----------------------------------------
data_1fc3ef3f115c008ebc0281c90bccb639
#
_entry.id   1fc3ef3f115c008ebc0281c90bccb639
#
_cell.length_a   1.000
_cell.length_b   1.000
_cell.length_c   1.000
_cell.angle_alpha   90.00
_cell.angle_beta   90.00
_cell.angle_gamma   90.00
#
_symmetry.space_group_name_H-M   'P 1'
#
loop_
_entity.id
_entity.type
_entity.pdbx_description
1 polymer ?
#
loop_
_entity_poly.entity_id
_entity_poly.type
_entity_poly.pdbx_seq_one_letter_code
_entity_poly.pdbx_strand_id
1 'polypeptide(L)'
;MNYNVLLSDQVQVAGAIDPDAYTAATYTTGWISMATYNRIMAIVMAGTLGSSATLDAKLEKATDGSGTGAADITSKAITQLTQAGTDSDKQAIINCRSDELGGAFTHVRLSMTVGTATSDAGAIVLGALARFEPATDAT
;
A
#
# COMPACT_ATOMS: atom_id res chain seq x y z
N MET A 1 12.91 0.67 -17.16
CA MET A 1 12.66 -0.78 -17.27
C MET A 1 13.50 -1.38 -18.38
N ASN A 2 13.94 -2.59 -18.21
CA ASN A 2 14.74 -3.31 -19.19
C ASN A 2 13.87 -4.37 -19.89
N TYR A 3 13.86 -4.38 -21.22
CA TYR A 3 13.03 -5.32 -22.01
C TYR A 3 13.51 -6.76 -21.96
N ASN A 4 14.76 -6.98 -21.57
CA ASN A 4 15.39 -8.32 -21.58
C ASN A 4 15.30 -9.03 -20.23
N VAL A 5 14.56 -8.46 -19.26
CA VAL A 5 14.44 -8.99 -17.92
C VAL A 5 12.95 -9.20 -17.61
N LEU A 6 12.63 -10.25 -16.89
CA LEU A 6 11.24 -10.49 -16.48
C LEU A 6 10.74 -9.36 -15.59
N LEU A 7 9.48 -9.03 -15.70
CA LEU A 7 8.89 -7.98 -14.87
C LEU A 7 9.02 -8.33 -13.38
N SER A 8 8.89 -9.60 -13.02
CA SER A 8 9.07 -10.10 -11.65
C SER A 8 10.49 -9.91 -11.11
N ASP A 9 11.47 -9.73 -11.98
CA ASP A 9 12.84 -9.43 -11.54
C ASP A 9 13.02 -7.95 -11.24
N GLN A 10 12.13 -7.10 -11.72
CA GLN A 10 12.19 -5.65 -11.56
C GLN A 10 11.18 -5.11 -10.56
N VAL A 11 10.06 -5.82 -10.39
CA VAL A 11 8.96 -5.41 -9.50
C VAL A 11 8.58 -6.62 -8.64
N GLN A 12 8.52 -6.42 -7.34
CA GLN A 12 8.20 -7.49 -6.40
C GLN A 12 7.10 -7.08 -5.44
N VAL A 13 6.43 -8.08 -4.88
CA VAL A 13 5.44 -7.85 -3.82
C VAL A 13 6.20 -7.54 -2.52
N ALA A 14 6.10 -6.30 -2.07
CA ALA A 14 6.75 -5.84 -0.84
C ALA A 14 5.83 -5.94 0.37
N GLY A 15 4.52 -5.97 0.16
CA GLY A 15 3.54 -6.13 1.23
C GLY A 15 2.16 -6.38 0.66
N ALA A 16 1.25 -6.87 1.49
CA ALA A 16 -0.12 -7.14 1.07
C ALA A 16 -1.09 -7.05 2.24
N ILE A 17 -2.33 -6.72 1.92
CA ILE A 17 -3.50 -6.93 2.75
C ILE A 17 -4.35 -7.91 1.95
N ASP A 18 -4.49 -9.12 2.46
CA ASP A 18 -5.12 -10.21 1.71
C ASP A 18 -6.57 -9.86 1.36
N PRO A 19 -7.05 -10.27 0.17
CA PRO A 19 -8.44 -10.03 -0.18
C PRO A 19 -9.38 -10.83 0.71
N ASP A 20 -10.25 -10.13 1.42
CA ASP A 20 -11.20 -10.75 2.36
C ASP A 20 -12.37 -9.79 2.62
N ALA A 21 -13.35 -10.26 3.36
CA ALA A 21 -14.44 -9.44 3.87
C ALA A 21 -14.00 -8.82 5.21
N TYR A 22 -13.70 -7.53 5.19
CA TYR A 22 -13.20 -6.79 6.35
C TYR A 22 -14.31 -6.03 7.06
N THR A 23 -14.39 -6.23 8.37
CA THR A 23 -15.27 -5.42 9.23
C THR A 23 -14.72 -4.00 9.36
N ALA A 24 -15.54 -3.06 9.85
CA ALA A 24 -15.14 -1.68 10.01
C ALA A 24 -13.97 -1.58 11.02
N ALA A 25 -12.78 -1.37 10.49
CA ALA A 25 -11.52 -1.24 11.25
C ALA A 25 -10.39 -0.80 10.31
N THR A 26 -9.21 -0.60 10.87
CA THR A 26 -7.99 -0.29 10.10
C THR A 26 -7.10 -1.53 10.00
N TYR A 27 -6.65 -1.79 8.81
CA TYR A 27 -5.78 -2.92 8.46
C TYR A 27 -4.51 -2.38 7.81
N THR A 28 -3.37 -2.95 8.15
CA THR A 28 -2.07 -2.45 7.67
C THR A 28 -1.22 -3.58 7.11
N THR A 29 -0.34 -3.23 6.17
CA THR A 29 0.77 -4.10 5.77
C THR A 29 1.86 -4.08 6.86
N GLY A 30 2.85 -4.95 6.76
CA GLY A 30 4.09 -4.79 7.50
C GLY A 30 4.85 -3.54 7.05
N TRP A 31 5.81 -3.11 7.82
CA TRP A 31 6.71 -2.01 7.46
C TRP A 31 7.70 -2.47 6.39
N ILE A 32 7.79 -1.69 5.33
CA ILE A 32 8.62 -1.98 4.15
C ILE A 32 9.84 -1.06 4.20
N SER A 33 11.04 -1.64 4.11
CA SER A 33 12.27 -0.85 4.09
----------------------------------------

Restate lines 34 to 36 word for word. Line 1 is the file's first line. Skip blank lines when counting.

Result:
N ASN A 2 13.94 -2.59 -18.21
CA ASN A 2 14.74 -3.31 -19.19
C ASN A 2 13.87 -4.37 -19.89